“In order to achieve our goal, we leveraged a CycleGAN, an AI program that learns to translate between two different visual styles. In our case, we trained the program on two sets of visual data: photographs of life and of space. The goal of our project was to map the style of the space imagery onto the life imagery. The learning process is similar to a game of telephone: images of one style are translated to the other, and then translated back again, ensuring that no content is ‘lost in translation’. An AI judge in the program evaluates each translation to determine if it can be deceived into believing that it is a genuine representation of the target style. This reinforces a recursive process leading to continuous improvement in the translation quality. After carefully adjusting the spatial scale of the image mapping, we obtained some amazing translations.”

A sampling from hundreds of composite outputs generated by the CycleGAN. Watch a preview trailer here.

“As we exported hundreds of composite images, it felt like we were visualizing modern constellations in the night sky — rendering the mind’s eye of ancient cosmic cartographers,” Price added.

“who are we where are we” (light mode), Polystyrene, 8’ x 8’ x 1.5’.

The final images were packaged into a forty-minute projection. Accompanying the video is an eight-foot-diameter disc-shaped sculpture, created from a heightmap of the first James Webb Space Telescope image. Hanging in the darkness, viewers are immersed in a cosmic array that is at once primeval, uncanny, and timeless.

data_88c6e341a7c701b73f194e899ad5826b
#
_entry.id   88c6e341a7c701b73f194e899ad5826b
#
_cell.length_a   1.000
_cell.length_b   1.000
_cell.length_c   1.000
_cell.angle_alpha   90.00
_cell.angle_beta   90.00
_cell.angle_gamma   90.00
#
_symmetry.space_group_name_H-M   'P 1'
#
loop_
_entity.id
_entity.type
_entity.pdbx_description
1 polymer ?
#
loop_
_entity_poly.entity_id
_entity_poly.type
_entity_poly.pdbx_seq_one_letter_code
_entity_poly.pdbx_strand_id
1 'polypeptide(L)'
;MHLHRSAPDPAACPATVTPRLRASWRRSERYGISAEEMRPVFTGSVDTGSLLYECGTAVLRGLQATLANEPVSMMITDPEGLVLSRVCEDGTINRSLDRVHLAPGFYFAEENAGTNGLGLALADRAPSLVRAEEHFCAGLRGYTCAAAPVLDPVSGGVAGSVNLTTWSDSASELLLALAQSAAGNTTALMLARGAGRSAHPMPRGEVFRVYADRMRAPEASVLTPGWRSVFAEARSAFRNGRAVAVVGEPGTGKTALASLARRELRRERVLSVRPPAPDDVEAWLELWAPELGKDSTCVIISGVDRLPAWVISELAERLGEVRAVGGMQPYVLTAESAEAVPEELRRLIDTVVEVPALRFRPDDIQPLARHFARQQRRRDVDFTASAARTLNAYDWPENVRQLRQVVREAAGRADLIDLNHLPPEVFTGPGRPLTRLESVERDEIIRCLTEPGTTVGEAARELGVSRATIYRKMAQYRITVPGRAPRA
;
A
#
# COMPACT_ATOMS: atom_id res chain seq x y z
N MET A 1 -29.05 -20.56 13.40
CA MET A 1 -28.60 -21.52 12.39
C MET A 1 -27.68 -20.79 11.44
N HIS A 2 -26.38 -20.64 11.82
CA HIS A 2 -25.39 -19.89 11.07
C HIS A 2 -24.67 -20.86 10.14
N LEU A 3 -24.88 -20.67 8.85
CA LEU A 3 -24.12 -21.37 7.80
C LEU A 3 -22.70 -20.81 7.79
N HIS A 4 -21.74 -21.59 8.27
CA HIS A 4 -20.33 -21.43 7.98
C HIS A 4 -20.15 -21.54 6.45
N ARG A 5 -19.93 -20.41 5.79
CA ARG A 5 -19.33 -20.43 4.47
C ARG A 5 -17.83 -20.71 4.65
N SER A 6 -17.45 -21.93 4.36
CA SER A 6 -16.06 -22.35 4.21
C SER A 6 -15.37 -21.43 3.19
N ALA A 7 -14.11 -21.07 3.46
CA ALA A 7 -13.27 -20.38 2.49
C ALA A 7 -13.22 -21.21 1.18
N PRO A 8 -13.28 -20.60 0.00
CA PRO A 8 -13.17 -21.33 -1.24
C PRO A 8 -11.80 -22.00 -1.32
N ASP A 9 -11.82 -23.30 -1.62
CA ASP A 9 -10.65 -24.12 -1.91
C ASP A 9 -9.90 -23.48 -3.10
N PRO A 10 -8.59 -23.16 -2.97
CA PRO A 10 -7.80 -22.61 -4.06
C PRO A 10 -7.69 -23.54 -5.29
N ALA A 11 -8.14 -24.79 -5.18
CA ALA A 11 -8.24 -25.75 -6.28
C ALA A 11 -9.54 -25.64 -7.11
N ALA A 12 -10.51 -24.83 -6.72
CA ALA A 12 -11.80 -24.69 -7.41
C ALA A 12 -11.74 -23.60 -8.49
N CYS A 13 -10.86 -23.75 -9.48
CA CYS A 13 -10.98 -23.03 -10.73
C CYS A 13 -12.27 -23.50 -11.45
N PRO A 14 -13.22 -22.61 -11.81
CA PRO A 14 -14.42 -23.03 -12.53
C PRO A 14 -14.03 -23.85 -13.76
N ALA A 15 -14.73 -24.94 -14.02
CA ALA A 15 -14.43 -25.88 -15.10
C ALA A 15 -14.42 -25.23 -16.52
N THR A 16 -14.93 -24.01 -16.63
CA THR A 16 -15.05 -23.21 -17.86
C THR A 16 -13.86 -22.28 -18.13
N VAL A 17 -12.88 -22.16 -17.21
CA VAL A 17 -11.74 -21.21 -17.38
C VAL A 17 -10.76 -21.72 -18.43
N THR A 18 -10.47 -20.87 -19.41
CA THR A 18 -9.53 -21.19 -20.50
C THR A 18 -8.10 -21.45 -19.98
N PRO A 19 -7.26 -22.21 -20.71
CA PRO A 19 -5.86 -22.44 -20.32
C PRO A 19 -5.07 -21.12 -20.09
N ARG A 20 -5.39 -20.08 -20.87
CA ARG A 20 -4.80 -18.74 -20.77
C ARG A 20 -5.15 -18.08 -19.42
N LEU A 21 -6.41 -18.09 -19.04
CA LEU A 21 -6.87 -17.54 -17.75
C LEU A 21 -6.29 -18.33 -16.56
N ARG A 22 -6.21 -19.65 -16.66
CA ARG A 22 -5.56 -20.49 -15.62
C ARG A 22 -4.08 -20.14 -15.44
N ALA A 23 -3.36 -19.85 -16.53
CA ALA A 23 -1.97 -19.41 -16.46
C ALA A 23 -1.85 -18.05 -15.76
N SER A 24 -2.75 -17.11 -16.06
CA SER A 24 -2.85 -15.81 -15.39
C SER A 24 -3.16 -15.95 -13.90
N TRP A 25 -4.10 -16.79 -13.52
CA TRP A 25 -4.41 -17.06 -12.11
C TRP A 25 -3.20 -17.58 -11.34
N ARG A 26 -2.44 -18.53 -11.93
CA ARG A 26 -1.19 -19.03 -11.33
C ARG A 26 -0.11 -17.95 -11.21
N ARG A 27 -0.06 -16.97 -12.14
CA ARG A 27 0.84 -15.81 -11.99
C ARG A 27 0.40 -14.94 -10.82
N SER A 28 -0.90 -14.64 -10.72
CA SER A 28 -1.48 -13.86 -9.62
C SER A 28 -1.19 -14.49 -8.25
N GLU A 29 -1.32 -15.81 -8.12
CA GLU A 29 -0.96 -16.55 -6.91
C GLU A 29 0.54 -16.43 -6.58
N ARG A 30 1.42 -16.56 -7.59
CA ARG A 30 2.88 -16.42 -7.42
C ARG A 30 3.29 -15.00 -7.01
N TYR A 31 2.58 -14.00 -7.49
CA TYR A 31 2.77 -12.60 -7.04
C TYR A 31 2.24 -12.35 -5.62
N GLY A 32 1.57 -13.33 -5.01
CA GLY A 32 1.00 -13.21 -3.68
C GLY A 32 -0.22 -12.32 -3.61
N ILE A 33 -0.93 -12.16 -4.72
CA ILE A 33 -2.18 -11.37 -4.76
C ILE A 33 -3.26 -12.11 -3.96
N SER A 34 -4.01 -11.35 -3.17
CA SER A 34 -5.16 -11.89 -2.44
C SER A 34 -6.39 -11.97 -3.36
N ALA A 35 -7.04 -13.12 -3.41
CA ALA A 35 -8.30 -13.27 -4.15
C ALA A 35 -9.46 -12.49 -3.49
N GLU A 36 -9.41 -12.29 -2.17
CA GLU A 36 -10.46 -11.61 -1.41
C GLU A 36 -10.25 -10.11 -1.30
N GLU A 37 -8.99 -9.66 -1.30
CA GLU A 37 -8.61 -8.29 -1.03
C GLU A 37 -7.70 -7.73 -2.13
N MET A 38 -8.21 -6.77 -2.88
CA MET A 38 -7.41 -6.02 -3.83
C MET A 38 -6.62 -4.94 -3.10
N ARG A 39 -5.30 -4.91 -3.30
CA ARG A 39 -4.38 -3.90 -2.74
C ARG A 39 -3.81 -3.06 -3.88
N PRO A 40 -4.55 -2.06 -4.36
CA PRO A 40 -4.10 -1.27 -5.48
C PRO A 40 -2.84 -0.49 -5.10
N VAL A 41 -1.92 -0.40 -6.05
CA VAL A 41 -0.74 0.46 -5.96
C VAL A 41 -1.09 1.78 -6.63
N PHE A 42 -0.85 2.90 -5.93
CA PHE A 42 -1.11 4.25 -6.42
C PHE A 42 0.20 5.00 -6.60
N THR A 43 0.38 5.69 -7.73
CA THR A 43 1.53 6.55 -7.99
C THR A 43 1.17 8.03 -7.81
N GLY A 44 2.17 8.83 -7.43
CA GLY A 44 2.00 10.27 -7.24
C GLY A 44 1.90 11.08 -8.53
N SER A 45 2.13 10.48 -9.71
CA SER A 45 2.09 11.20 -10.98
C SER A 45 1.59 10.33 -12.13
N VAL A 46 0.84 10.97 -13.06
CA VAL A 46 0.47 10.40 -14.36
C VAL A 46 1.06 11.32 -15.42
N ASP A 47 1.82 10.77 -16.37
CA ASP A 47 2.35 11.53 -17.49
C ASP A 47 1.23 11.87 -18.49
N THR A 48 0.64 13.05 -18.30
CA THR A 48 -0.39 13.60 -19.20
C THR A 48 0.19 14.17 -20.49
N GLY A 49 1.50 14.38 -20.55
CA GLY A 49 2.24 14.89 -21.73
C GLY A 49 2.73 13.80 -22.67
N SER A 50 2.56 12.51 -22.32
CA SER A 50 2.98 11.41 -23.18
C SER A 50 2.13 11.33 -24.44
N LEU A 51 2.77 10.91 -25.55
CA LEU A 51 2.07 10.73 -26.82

On July 12th 2022, the first JWST image provided a promising preview of the visual power of the new satellite.

WAWWAW will be one of 10 works displayed in Price’s first solo show of 2023, taking place in July at Modfellows Art Gallery in Nashville, TN.

Learn more about the project on, and keep up with Price’s latest work on

Sam is a Boston-based artist who graduated from Cornell with a BFA and Architecture minor. His art has been featured in Cornell’s Herbert F. Johnson Museum, Perime Art Gallery, Miami Art Week, and one of 1stDibs’ first cryptoart exhibitions. Additionally, he was accepted into the 2020 Best of SUNY and SUNY Chancellor’s Gallery Exhibitions. Sam was selected for Cornell’s 2020 Anderson Ranch Painting Scholarship, a \art grant, BitBasel’s CryptoArt for Impact and Innovation Challenge, and the 2020 Edith Adams & Walter King Stone Award recognizing promising work in advance of his thesis year. He had the honor of being selected for the first digital art collection on the moon, contained in a nickel disc aboard NASA’s first return mission in 50 years this June.



Sam Price

Sam is a Cornell 2021 BFA and multimedia artist who explores pareidolia, surreal automatism, dreams, and artificial neural networks in his work.